This is the first installment in an occasional series we’re calling Aptonym Alert. An aptonym—also known, for some reason, as an aptronym or a euonym—is, according to the Oxford English Dictionary, “a name regarded as humorously appropriate for its owner.”
And sometimes aptonyms are worth pointing out. (Jim Romenesko used to do this kind of stuff, but now that he’s “retired” to tweeting and the occasional memo leak, it’s unlikely he’ll continue to seek them out.) Noteworthy aptonyms we’ve noticed recently include Michael Wines, a reporter at the Times who wrote about a bloody vineyard dispute in France; the recently departed Don Featherstone, who invented the plastic pink flamingo; and Julie Weed, who’s on the marijuana beat at Forbes.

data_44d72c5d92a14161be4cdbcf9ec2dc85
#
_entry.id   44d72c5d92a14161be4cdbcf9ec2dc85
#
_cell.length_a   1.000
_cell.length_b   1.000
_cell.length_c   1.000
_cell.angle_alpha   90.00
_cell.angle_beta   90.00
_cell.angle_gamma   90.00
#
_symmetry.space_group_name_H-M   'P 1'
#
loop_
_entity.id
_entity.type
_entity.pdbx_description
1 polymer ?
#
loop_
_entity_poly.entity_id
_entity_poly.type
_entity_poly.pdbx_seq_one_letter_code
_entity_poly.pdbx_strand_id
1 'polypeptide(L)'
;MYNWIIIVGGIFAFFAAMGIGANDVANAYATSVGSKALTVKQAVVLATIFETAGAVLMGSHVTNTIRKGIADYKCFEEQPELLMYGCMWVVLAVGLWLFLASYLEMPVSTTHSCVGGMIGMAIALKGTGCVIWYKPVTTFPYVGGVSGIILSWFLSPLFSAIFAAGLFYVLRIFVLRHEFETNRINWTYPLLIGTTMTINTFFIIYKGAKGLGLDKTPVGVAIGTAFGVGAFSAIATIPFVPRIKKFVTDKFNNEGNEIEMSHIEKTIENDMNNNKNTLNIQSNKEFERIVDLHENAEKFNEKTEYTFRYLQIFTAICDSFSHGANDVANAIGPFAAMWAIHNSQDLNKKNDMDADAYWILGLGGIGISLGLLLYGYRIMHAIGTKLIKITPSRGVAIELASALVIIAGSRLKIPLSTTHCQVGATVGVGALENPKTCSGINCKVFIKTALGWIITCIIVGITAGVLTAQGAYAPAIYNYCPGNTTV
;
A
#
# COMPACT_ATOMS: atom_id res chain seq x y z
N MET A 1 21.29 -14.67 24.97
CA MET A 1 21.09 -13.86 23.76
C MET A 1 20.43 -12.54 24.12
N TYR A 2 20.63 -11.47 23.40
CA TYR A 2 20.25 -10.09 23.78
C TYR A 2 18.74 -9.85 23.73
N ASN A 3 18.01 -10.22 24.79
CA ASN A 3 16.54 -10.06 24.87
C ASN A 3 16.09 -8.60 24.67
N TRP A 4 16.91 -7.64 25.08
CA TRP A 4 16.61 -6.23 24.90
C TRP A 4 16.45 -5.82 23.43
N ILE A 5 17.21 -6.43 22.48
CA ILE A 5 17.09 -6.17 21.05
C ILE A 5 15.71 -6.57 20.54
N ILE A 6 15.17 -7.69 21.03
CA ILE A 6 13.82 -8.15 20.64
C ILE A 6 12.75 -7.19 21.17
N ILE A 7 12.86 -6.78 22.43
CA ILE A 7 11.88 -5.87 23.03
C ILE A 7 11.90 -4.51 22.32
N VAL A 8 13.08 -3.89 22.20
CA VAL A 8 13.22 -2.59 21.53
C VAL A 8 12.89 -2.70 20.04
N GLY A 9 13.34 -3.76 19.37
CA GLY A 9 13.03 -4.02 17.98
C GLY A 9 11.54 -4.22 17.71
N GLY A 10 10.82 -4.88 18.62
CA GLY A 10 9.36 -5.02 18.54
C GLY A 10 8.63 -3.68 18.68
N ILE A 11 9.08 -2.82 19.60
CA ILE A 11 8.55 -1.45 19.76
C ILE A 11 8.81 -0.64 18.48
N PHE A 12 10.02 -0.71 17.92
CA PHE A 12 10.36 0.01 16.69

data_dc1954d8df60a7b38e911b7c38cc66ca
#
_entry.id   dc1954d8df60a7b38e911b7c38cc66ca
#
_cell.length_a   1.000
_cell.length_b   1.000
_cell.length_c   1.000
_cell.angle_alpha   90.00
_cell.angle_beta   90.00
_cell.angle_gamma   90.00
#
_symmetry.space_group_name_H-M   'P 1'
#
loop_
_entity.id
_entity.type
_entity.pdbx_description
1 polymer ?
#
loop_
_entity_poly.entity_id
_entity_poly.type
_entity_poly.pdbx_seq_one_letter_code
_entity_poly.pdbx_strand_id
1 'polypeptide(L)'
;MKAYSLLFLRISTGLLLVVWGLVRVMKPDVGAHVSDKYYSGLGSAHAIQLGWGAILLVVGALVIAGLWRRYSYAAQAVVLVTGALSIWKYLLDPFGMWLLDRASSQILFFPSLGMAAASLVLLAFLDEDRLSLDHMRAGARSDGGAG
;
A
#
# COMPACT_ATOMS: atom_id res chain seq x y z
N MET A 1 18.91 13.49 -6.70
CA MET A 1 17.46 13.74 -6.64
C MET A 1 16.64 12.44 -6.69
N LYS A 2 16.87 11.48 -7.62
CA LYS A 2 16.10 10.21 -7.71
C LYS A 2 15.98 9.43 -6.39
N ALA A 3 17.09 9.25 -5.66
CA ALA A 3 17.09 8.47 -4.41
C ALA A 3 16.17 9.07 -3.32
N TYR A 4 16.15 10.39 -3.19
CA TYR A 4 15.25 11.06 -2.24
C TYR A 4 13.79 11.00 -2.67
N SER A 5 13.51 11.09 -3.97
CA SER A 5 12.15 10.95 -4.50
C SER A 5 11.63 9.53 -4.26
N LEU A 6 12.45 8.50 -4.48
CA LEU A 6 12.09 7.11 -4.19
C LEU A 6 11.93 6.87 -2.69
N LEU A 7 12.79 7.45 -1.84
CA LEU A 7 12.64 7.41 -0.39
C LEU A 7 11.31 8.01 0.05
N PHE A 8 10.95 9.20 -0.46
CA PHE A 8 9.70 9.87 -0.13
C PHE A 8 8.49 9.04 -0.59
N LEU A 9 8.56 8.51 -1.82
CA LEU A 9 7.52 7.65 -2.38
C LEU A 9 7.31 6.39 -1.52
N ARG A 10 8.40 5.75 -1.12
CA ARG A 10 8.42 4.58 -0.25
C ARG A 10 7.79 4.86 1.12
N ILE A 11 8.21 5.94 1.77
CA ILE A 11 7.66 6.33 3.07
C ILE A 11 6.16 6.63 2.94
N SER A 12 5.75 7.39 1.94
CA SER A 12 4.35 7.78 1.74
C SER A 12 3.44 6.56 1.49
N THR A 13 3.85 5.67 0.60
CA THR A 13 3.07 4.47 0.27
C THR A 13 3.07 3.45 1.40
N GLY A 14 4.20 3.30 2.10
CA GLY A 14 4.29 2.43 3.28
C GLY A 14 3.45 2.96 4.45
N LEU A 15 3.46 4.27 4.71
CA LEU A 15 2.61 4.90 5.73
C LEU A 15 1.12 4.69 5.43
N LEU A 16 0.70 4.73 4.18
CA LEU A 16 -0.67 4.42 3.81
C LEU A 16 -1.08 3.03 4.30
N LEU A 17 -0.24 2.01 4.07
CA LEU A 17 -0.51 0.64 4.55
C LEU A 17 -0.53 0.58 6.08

On Wednesday, Jacob Brogan wrote a piece for Slate about the agony and the ecstasy of grilling. Which would not have immediately qualified him for aptonymous status. But Mr. Brogan spent most of the essay worrying about “unintentional masculine cliché,” and we couldn’t help but wonder if the fact that he was perseverating over the bro-iness of cooking meat might have had something to do with his broey name.
“Gathered around the coals with beers slung low, we’re all but enacting a myth of the American man, telling a story in postures and poses,” Mr. Brogan wrote. “No longer mere Ph.D. students, we have become bros.”
This concludes the first installment of Aptonym Alert.